“War is old men talking and young men dying.”
This is a statement movie buffs will be familiar with from the 2004 epic titled “Troy”, which was based on Homer’s “Iliad”.
The line itself is not found in the “Iliad”, and some historians prefer to attribute it to something Herodotus may have said, while others simply chalk it up to the creativity of the “Troy” scriptwriters.
Whatever the origins, the meaning is simple: politicians start wars that they want soldiers to fight and die in.
But there is another interpretation of that statement, one which does not have as much currency as the one given above.
This one has it that old men talk of the wars they have survived and young men cannot talk of the wars they are fighting because they die in those battles.
Of course, should the young men survive their wars, they too will one day be the old men doing the talking.
Whatever the interpretation, the statement from “Troy” speaks to the age-old debate of the relationship between civilian authority and the role of the military in the nation state.
It is all fine and dandy to flippantly remark that “soldiers must remain in the barracks”.
But for how long do young men die silently while old men keep talking?
This is one of the contexts within which we must appreciate the extraordinary and timely political and socio-economic stabilisation intervention by the Zimbabwe Defence Forces last week. And it really should not have come as a surprise because explicit warnings have been made to this effect for well over a decade now. Remember General Vitalis Zvinavashe in 2002?
He said, “We wish to make it very clear to all Zimbabwean citizens that the security organisations will only stand in support of those political leaders that will pursue Zimbabwean values, traditions and beliefs for which thousands of lives were lost, in pursuit of Zimbabwe’s hard-won independence, sovereignty, territorial integrity and national interests.
“To this end, let it be known that the highest office in the land is a straitjacket whose occupant is expected to observe the objectives of the liberation struggle.
“We will, therefore, not accept, let alone support or salute, anyone with a different agenda that threatens the very existence of our sovereignty, our country and our people.
“The law will take its place to ensure that Zimbabwe’s Independence, territorial integrity and sovereignty – which to large extent depend on upholding the values and good name of the security organisations – are preserved.”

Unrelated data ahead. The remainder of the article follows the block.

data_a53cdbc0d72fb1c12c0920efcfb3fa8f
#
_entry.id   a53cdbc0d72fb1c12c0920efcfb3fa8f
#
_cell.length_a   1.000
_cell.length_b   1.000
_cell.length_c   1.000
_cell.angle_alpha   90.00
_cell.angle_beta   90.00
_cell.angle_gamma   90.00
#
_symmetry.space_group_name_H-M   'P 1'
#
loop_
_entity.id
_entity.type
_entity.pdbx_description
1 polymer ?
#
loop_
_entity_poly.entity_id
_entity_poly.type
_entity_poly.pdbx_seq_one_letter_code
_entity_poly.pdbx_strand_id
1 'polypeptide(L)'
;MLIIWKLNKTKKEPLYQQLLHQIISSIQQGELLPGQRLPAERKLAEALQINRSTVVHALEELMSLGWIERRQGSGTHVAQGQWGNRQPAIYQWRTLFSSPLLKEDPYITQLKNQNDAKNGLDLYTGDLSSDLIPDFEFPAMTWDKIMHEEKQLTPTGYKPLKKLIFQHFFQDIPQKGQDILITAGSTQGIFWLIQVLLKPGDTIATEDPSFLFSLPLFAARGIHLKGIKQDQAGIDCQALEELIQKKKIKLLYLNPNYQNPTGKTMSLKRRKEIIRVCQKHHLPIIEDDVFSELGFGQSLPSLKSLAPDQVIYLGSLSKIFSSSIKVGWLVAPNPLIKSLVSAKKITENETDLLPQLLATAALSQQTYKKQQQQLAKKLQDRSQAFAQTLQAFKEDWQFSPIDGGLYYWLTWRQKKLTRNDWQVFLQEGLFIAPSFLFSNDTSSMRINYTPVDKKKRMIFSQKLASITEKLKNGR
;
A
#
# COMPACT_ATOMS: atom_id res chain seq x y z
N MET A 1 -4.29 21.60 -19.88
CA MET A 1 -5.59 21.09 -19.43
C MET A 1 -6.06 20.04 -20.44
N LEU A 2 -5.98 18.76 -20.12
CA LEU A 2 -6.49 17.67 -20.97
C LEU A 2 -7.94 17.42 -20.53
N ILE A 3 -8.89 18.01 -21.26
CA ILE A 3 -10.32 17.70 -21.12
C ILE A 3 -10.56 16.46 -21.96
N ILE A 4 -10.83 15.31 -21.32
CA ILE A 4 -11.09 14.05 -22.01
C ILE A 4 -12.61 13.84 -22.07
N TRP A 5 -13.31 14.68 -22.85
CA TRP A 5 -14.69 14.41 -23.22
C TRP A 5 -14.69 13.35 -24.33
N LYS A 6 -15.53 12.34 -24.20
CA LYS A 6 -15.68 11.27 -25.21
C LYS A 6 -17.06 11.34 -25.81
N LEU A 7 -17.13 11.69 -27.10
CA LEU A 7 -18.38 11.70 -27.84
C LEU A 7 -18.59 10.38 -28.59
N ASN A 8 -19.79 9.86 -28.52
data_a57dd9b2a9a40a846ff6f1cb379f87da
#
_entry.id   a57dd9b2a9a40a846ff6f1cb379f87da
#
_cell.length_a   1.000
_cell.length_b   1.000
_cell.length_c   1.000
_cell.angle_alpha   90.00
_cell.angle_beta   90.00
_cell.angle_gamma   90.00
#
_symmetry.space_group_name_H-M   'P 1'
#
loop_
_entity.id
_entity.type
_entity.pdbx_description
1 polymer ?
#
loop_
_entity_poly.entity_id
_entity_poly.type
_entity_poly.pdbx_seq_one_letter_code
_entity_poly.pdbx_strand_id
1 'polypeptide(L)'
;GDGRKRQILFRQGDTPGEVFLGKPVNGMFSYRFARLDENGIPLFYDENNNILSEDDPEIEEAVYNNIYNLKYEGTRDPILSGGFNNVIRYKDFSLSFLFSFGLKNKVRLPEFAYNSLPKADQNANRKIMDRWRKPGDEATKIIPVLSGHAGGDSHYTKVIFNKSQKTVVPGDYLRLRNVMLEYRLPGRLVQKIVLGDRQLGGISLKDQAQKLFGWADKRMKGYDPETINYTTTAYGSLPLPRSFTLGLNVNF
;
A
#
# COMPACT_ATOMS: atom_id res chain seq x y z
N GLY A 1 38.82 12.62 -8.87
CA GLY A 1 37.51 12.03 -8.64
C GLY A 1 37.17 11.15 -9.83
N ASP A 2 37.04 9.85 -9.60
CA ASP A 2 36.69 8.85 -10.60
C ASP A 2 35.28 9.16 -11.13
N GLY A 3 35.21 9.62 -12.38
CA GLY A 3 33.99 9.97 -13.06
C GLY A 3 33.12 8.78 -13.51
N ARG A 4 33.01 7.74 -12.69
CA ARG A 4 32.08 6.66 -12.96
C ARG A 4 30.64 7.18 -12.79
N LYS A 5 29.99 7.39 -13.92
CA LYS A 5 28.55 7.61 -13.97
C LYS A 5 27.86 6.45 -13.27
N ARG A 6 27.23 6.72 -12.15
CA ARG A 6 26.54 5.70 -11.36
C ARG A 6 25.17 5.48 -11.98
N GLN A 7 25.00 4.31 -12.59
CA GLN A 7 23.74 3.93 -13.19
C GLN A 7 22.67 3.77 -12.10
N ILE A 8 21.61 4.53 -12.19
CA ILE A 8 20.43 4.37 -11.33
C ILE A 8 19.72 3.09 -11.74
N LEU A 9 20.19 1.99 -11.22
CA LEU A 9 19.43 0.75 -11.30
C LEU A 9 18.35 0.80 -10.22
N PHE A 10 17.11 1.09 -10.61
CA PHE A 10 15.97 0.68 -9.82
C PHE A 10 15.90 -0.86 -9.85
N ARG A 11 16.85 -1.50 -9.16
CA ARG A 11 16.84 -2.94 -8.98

Then in 2008, Gen Constantino Chiwenga made a similar statement as foreign interests threatened to overrun the country politically by financing the opposition.
Three years later, Major-Gen Douglas Nyikayaramba (then a Brigadier-Gen), said there was no way the military could countenance a situation where it would stand aside while the values and ethos of Zimbabwe were eroded by quisling politicians.
In 2012, Maj-Gen Chedondo stepped up and declared: “A national defence force the world over is there to protect the national politics, national integrity, the executive and other systems that form part of the government.
“By virtue of this, defence forces automatically become a political animal. Soldiers cannot be blind or blinkered on what they are protecting.
“We have to be alert and know where we came from and where we are going.
“Politicians must first agree on national ideals, ethos and objectives then differ in tactics but not on the strategic aspect of what Zimbabwe is.
“As soldiers, we will never be apologetic for supporting Zanu-PF because it is the only political party that has national interests at heart.”
He went on: “(The) defence forces must exhibit the national outlook.
“As soldiers we must never apologise when we are discharging our noble role of protecting the integrity of our nation, hard-won independence and our precious resources.
“We cannot be seen supporting a political party that is going against the ideals of a nation, which came by as a result of a liberation struggle, which saw many of the country’s sons and daughters losing their lives.
“As soldiers we must support ideologies that we subscribe to, I for one will not be apologetic for supporting Zanu-PF because I was part of the liberation struggle.”
And in recent years, Gen Chiwenga and Air Marshall Perrance Shiri, among other senior military figures, have given warnings that the politicians should not think they will always have it their way at the expense of the people, their history and their future.
The appearance of Maj-Gen SB Moyo on television last week, after Gen Chiwenga’s definitive statement on Monday, was the full-blown expression of national discontent with the way politicians have been taking the people for granted. And it is hoped that all politicians across the land have taken note of the marker that has been laid down: our military will no longer allow old men to talk while young men die.
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